One of the many great things about being a grandparent is that you have the perfect excuse to simply get away from the desk and enjoy yourself for the day.
We had a great trip last week when we took our two grandsons to York and renewed acquaintance with York Theatre Royal’s superb production of The Railway Children.
It’s currently running at the newly-installed Signal Box Theatre, right next to the National Railway Museum, and what a fantastic venue it is.
The audience is banked either side of a central stage which is wonderfully versatile – especially as it has a railway line running through it!
You may remember The Railway Children as the original book by Edith Nesbit or the famous film starring Jenny Agutter in the late Sixties, but it works superbly well on the live stage.
As you may remember, the story revolves around the three youngsters whose lives change dramatically when their father is unjustly imprisoned after a false accusation of stealing state secrets no less.
As in all the best stories for youngsters, it’s the children who end up as the heroes and become instrumental in getting their dad cleared and back home.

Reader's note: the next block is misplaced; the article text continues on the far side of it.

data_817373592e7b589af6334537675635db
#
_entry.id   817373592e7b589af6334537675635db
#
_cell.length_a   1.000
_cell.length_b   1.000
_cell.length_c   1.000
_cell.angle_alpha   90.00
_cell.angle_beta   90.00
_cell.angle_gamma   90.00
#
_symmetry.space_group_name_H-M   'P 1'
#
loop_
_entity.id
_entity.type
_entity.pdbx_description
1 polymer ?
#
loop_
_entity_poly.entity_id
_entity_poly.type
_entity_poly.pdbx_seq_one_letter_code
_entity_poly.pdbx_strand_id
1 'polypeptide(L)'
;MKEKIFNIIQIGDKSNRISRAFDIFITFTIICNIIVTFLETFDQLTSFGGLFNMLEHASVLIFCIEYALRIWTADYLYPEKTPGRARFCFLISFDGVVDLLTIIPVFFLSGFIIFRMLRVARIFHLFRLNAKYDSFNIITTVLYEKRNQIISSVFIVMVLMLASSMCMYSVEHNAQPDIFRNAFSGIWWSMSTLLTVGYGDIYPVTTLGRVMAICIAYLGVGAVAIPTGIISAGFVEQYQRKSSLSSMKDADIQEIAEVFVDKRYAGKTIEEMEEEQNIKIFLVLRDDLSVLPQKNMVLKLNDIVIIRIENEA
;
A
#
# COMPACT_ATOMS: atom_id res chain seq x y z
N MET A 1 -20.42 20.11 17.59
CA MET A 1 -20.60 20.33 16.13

The production began life courtesy of York Theatre Royal in 2008 and was a resounding success.
I saw it, with grandson William, in 2010 when it was staged in London’s Waterloo Station.
The next year, it was off to Toronto for a very a successful run in a specially built auditorium called The Roundhouse.
With yet another twist to the story, that theatre was brought across the Atlantic and is now the Signal Box Theatre in York!
York is definitely the play’s natural home, and the fact that the central family in the plot had relocated from London to Yorkshire was a great source of running humour.
When they sought something sophisticated as in their past luxurious life, the reply “You’re not from round here, are you?” always guaranteed a good laugh.
One of my first jobs in journalism was as a theatre critic and, hand on heart, I can say that no praise is too high for the cast and entire company in York.
I’ve always believed passionately that high quality theatre will give kids a habit for life and you could easily see how much the young people enjoyed it last week.
Our own two are 15 and 11, very sophisticated and tech savvy, but they raved about this – and jaws dropped when a real live steam train came into the action.
For proper train-spotters, the locomotive pictured is the Great Western Railway Pannier Tank 5775, the engine from the original film.
The production is on until September 5 and the short trip to York is well and truly worth it.
They are using the same theatre for this year’s panto with the splendid title of Dick Whittington and his Meerkat.
We’ll be back – oh yes we will!